Le Tour: Exploring the exciting French countryside 0



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I set out; I knew I would end up at the summit of Col de Tormalet. As my legs ached and my hands worked feverishly from changing gears so many times, I wondered how many cyclists had felt the same emotion.

I’d passed and waved to about a hundred of them who were returning down the hill. They went by in dribs and drabs in uniforms of many colours. The degree of slope is regularly listed on the side of the road, just to make you feel even worse than you are already. Here and there a waterfall cascaded beside the road to break the monotony of the climb.

Then the vegetation became smaller and eventually the trees disappeared entirely, somewhere before the ski resort that sits not far from the summit.  It was just past here that the road was closed. Damn, I’d really wanted to go all the way. It is, after all, the single most used mountain climb in Le Tour (that’s a fairly famous bike race in France if you hadn’t heard).

As I regained my breath from climbing up to take a picture, I thought what a dumb idea it was to ride a bike up there, I was sure glad I hadn’t.

So we returned from the snowline and headed back to Pau. To appease she-who-must-be-obeyed I was thinking a palace visit might well be a good compromise but all the time, bouncing around in the back of my head was the fact that there was a grand prix in town; a grand prix of vintage cars. I had no idea where the circuit was but we found a carpark luckily and proceeded on foot.

We had gone only half a block when we came to one of the famous umbrella shops. These are hand crafted works that cost a small fortune; like the cheapest ultra special was 89 euros and you could pay well over 200 for a top of the line model. The patterns used are all Louis Vuitton exclusives.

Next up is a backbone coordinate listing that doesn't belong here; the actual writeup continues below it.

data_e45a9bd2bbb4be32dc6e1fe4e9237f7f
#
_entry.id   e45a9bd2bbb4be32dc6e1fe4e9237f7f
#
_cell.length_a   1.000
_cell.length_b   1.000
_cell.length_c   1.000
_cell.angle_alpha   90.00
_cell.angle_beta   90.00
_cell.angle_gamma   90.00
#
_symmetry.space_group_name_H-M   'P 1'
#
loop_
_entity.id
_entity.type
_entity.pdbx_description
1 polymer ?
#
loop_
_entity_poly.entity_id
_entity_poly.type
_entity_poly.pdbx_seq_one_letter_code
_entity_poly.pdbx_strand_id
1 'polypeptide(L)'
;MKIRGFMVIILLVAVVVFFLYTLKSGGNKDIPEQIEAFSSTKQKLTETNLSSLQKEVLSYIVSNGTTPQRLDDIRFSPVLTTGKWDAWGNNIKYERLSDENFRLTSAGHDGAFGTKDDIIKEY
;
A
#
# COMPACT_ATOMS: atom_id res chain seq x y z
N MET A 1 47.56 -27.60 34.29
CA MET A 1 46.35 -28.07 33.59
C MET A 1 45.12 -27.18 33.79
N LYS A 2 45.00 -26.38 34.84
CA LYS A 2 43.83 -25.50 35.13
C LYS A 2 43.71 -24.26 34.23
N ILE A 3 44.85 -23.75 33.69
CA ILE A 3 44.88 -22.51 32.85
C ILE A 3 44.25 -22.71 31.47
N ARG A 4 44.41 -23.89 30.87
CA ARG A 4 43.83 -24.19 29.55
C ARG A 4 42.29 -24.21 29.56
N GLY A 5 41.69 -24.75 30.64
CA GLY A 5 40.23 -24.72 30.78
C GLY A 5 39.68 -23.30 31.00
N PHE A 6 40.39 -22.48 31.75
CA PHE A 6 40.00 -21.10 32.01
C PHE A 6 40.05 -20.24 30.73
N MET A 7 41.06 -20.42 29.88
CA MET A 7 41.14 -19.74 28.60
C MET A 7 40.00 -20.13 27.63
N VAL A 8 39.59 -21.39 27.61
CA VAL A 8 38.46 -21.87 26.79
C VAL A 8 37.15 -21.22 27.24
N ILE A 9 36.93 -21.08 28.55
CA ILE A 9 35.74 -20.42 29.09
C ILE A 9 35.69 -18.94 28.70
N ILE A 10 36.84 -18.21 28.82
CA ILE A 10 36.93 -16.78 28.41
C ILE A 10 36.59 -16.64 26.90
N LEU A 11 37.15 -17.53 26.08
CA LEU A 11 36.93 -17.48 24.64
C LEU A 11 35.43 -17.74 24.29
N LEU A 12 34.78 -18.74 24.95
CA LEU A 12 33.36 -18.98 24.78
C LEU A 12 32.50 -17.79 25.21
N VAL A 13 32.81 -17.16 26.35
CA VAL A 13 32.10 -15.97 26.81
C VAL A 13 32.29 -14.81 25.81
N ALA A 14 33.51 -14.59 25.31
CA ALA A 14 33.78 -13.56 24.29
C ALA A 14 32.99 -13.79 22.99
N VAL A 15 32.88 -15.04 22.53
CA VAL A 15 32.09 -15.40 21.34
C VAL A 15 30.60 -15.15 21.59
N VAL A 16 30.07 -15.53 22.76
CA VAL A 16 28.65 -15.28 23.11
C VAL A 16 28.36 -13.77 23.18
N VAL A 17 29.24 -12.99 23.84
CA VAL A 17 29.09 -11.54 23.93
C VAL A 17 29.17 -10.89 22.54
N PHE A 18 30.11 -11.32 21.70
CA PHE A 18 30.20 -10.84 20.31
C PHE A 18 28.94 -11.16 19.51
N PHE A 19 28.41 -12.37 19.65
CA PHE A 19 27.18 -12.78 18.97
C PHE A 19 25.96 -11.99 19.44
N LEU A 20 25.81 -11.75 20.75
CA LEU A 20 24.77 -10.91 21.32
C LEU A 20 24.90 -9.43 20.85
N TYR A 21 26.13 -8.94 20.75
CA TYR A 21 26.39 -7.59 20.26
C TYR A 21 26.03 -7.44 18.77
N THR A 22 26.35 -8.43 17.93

Buying one of these would give us boasting rights I speculated and I kept mentioning that to Rosemarie who seemed a little keen anyway. So it was that we bought an umbrella for about $240.  Somehow it didn’t seem painful; well, until I see my next bank statement anyway.

Any pain was quickly removed when I heard some motors roaring and a phalanx of vintage cars went right past the shop front. Oh, what excitement.

Then we moved on past the women’s shops, albeit at a slow pace as someone was enticed in here and there, until I heard the roar of motors again whereupon my stride apparently quickened. Nerves tingled in my spine as the roars coming out of vintage exhausts stirred the blood.

The course was actually through the old part of town and the meeting was a revival of ones held decades ago. Old model Porches were on the track and they were followed by old pre WWII open wheelers like Alfas, Delahayes and Maseratis and such.

Scattered everywhere within vision were parking lots with more exotic cars than you’d normally see in a lifetime. Bugattis, Ferraris, Mustangs, Lotuses, Cobras etc. ad nauseum; even two or three I’d never heard of. It was a car buff’s utopia; you didn’t know where to look first.

Sadly, someone was getting cold and the palace was closed so I was informed we had to leave. With a tear running down my cheek we departed the scene and headed for Clos Mirabel.

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Ian Smith

I have written for 3 different motorcycling magazines, soccer publications and, latterly, travel. It has been apparent that I write and photograph from a different perspective to others and have a leaning towards humour as well. My next birthday will be my 70th (scary) but I still love bushwalking and photography and play golf once a week while dreaming about my next trip in my motorhome.

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